With the help of “fan out” technique, multiple Lambda functions can be triggered to process different functionalities.  For configuring the Lambda functions, opt for CPU allocation which is proportional to the memory configured. However, increasing the memory makes your code execute faster only if it is CPU bound. It also allows for larger record sized processed.

After processing, AWS Lambda will store the data in DynamoDB and S3. You can also use services like Amazon Elasticsearch Service for analytics by aggregating the data from AWS Lambda.

For metrics and monitoring, Lambda sends event data and function into  Amazon CloudWatch.

Steps to Follow

In this section, we will discuss the workflow of setting up the processing streams.

#1. Configuring Event Source

Firstly, you need to set your Lambda function as an event source in the Amazon Kinesis. Secondly, configuring the batch size. It can be defined as the maximum number of records that Lambda will send to one invocation. The effective batch size is every 250 ms which is calculated as MIN(records available, batch size, 6 MB). Increasing the batch size allows fewer Lambda function invocations with more data processed per function.

Polling and processing occurs concurrently on per shard basis. Lambda polls every 250 ms if no new records are found and will grab as much data as possible in the GetRecords call. Batches are passed for invocation to Lambda through function parameters. Batch size may impact duration if the Lambda function takes longer to process more records.

#2. Tuning Throughput

The amount of data ingested and processed should be in a continuous flow. If the put/ingestion rate is greater than the theoretical throughput, your processing is at risk of falling behind. Here is how you can calculate the throughput rate:

  • Maximum theoretical throughput: # shards * 2 MB / Lambda function duration (s)
  • Effective theoretical throughput: # shards * Batch size (MB) / Lambda function duration (s)

If we talk about the failed executions, Lambda function retries on the execution failures until the record is expired. Though throttles and errors impacts duration and directly impacts the throughput. During the low throughput, effective batch size will decrease then the configured value and vice versa.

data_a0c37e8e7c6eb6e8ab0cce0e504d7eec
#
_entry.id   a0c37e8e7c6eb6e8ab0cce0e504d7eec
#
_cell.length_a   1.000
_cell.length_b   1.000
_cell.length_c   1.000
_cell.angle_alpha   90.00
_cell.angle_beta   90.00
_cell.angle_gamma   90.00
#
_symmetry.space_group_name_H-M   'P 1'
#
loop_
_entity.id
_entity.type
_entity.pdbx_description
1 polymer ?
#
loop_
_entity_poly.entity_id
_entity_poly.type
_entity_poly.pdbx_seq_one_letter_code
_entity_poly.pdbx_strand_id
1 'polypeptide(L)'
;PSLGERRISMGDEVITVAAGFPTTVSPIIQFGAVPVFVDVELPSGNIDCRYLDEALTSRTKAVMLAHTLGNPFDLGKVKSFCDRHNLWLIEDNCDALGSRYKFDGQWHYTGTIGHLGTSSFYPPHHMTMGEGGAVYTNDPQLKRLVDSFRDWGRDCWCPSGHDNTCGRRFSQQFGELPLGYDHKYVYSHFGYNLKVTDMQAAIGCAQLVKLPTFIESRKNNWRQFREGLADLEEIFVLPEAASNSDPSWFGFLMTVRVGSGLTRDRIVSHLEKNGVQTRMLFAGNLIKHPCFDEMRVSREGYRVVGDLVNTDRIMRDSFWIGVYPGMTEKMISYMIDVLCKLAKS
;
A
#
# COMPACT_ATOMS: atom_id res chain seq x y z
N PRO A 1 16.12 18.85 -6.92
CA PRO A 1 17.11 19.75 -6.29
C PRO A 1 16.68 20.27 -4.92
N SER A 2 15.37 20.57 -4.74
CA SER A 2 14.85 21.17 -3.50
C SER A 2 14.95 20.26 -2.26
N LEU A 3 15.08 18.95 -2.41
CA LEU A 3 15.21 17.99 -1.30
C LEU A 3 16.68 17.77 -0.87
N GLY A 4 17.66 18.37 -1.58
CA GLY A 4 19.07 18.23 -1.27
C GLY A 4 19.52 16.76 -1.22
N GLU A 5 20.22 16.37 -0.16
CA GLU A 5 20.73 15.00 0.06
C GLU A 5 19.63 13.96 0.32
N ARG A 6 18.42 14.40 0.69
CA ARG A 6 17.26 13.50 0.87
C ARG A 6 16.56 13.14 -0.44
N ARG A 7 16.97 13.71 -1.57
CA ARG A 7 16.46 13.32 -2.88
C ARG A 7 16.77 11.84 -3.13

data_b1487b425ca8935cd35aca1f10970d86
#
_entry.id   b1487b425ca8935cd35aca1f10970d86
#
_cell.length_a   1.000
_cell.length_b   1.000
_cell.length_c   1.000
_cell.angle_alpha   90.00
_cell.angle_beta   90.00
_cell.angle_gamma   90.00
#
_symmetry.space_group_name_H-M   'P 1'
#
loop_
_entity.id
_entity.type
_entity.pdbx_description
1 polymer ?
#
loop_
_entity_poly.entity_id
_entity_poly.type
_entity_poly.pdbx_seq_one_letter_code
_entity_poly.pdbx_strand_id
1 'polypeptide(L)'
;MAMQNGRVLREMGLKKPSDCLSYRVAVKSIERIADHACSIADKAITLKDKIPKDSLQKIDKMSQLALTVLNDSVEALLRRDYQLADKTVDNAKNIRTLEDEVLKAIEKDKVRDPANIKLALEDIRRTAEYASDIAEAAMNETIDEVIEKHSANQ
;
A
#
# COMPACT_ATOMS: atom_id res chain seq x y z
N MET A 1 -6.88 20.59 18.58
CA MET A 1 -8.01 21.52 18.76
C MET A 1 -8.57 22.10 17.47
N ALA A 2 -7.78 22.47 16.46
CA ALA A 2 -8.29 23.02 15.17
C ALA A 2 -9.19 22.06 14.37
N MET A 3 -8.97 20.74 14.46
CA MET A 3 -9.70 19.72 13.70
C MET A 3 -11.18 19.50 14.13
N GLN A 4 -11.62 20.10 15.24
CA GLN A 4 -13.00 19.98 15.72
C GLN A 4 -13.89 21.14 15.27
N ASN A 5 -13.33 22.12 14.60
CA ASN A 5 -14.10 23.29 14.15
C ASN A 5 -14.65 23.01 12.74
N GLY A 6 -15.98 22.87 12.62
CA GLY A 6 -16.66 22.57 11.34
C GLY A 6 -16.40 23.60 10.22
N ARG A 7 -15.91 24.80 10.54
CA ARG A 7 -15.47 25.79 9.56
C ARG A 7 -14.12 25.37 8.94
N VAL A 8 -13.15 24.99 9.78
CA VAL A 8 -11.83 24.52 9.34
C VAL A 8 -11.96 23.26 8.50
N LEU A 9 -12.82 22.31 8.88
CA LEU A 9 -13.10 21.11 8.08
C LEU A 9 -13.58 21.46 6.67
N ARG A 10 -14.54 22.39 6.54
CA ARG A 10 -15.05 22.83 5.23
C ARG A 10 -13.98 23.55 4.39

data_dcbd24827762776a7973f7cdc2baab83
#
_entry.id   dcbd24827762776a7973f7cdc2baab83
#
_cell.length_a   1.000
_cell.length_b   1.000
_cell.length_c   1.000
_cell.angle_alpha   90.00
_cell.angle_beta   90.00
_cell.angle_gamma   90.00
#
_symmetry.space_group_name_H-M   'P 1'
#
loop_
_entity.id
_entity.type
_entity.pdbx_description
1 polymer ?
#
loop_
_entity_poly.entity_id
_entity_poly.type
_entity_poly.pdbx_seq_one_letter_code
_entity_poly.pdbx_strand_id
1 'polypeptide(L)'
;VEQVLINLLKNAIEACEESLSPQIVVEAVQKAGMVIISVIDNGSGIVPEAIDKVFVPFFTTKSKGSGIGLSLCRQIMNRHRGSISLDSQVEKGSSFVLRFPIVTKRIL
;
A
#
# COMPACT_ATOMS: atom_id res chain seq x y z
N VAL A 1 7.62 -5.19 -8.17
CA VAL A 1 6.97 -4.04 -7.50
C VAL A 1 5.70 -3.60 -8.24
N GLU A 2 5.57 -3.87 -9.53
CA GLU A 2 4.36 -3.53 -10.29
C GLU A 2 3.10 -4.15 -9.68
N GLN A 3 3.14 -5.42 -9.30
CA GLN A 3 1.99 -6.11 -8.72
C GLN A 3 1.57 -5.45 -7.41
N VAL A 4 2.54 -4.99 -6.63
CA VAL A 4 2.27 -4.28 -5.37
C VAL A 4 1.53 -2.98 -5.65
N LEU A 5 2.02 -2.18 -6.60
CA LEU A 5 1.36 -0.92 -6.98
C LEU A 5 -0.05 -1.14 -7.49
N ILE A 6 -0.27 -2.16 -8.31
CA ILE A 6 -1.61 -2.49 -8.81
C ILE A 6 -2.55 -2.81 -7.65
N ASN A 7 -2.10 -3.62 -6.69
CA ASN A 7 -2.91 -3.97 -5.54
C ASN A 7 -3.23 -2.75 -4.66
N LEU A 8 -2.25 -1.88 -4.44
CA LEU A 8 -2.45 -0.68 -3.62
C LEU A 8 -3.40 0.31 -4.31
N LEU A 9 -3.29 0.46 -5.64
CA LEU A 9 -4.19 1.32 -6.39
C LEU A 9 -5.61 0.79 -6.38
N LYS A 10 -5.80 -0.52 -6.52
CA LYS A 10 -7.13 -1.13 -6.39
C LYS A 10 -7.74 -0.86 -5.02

#3. Monitoring with CloudWatch

CloudWatch offers a robust monitoring facilities for your real time data processing applications. Here are the three things that you need to closely monitor:

  • Kinesis Streams: The metrics that you should effectively monitor are GetRecords (effective throughput), PutRecords (bytes, latency, records, etc.) and GetRecordsIteratorAgeMilliseconds (this will tell you how old your last processes records were).
  • Lambda Functions: The metrics that you should effectively monitor are Invocation count (the number of times your function has been invoked), Duration (the execution/processing time for your function), Error count, Throttle count and Iterator Age (this is time elapsed from batch received & final record written to stream).
  • Debugging: For an effective and accurate debugging, you need to review all the metrics, view RAW consumed, make custom logs and search for the log events.

Take Away!

Jesse Anderson, Data Engineer & Managing Director at Big Data Institute, mentioned in his video that Real-time Data Processing is a critical task for business and their customers who are looking to expand their horizons and want to jump in the next-gen era of businesses.

Saying that, more and more companies are looking for ways to integrate in-stream Real-time Data Processing pipeline to support their existing products and platforms. In such cases, Serverless tools are proving to be an easy approach.

As far as vendor lock-in and infrastructure outsourcing are not an issue, a Serverless solution can highly increase your time to market. As from time to time, we’ve observed that the delivery of Serverless Real-time Data Processing solution takes almost one-tenth the time of a similar solution based on a serverful version.

About the author

Jay Sitapara is a Technology Consultant at Simform where he provides consultation to Enterprises and Startups in defining and developing their end-to-end cloud-based products. He has helped enterprises in developing SaaS products for global implementation and led major technology initiatives by incorporating Serverless technology.